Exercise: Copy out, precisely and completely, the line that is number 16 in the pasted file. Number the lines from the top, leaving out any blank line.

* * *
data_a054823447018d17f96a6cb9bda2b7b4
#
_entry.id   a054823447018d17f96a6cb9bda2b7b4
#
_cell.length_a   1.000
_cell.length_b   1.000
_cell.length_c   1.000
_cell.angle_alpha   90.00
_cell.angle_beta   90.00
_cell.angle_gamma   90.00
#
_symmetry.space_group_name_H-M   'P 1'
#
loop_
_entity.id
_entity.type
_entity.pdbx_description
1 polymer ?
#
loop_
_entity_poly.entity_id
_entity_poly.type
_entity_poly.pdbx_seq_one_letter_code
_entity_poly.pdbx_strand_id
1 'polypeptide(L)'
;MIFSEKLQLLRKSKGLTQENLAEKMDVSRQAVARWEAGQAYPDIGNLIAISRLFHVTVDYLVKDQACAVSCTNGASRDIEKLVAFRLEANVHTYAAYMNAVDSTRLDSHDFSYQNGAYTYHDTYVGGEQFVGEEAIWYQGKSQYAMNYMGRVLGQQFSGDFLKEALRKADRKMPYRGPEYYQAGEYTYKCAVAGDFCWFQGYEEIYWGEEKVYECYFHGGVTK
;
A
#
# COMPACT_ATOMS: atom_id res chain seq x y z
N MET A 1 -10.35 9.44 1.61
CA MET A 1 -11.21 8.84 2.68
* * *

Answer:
_entity.type